What is the setting of "Eveline" by James Joyce?

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The setting of James Joyce's "Eveline" is primarily Dublin, depicted as a city that characters find difficult to leave. The story unfolds in Eveline's home, specifically by a window overlooking the street, symbolizing her trapped and static life. This setting underscores the theme of paralysis, as Eveline contemplates escaping her dreary existence but ultimately remains unable to leave. The narrative is set around the early 1900s, aligning with the time it was written.

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"Eveline," like other stories in Joyce's Dubliners, foregrounds the city of Dublin almost as a character in itself. It is also portrayed as a city people are unable or unwilling to leave, even when the opportunity is presented. The greater part of the story takes place by Eveline's window. From here, she looks over the street and contemplates the miseries of her life. The story both begins here and ends here: the reader almost believes that Eveline will succeed in leaving Dublin, as she plans to go to the docks to leave with her sweetheart, Frank. Ultimately, however, Eveline is not able to embark on the journey to Buenos Aires—characterized as somewhere almost as far from Dublin as it is possible to be—and the end of the story sees her immobile at her window. It is poignant that what keeps Eveline from leaving is the song of an organ grinder that makes her remember a promise she made to her mother: the secondary implication of this is that Eveline's life will be exactly like her mother's: with no hope of advancement or escape.

"Eveline" was first written in 1904 and seems to be set contemporaneously with the time in which it was written.

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In general, the setting of James Joyce's "Eveline" takes place in Dublin at either the end of the 1890s or the beginning of the 1900s. More specifically, the bulk of the story takes place by a window in Eveline's father's house in the evening. Like all of Joyce's stories in Dubliners, the story involves some representation of paralysis. The setting contributes to this theme of paralysis because, as Eveline sits in her father's home, we get the sense of someone who is trapped and unable to move forward in life. Even worse, when Eveline gets the chance to escape this situation, she decides to stay. Therefore, the setting becomes a claustrophobic place that ultimately seems to be closing in around Eveline and preventing her from progressing or growing as an individual. Joyce's decision to stage most of his story in a single location reinforces this notion.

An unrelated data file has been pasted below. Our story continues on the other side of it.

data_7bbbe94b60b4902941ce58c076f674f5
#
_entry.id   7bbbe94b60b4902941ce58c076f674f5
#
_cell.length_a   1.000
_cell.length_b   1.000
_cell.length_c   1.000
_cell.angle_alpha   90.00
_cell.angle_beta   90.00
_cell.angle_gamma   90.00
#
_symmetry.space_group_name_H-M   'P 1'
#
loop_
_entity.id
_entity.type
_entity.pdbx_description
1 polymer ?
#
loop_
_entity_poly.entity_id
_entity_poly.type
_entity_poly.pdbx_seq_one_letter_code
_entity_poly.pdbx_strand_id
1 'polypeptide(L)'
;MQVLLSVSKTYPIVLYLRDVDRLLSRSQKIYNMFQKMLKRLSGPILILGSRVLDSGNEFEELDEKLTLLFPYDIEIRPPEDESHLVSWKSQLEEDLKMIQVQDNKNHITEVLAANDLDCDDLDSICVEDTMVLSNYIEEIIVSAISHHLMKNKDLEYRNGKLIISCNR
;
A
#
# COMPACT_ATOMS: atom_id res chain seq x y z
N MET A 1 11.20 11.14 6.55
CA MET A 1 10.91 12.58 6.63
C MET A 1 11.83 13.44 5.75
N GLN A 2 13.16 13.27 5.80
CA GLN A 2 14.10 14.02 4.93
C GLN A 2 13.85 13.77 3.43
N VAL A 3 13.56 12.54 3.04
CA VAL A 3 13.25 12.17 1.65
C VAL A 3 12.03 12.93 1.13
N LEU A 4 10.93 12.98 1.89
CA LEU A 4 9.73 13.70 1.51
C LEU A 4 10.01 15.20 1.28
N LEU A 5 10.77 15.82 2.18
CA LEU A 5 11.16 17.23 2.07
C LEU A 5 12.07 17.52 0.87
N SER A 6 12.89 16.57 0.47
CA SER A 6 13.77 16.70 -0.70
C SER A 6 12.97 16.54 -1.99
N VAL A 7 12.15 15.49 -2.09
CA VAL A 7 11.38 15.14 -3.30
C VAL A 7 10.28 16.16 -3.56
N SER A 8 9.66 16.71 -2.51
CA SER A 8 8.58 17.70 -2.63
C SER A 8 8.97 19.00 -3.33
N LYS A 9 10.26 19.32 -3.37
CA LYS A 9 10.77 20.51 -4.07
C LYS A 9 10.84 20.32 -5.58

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What's the setting of the story in "Eveline" by James Joyce? 

Most simply put, the setting of any story is the time and place in which a story unfolds. However, in a larger sense, setting also refers to a story's overall greater environment and establishes the mood of a story. Setting can include "social conditions, historical time, geographical locations weather, immediate surroundings, and timing" (Literary Devices, "Setting").

In James Joyce's short story "Eveline," the story opens with the title character and protagonist, Eveline, sitting at a window in her father's home, at dusk, watching dusk turn to evening. Therefore, the window, the home, and the approaching evening all count as aspects of the setting.  

As we continue to read, due to the narrator's reference to Belfast and the list of Irish names, we learn that the story is more specifically set in a small, unnamed village in Ireland. The narrator's description of change in the village is also part of the setting; more specifically, the narrator reflects on how Eveline used to play in an open field with the other village children, but the field has since been covered with new houses by a "man from Belfast."

Further aspects of the setting include several factors that help identify the culture and society in which she lives: (1) She works as a shop girl for very low wages; (2) her father is a drunkard; (3) her mother is deceased, and she must work very hard to take care of both the household and her youngest siblings; (4) she is afraid to run off with a man to escape her living conditions because she is afraid of ruining her reputation; and (5) most everyone she grew up with has emigrated out of the country.

Due to these cultural references, we know the story is also most likely set around the time that Joyce wrote the story, which was 1914, the same year that World War I started. The hardships the character endures reflects Joyce's own experiences living in Ireland.

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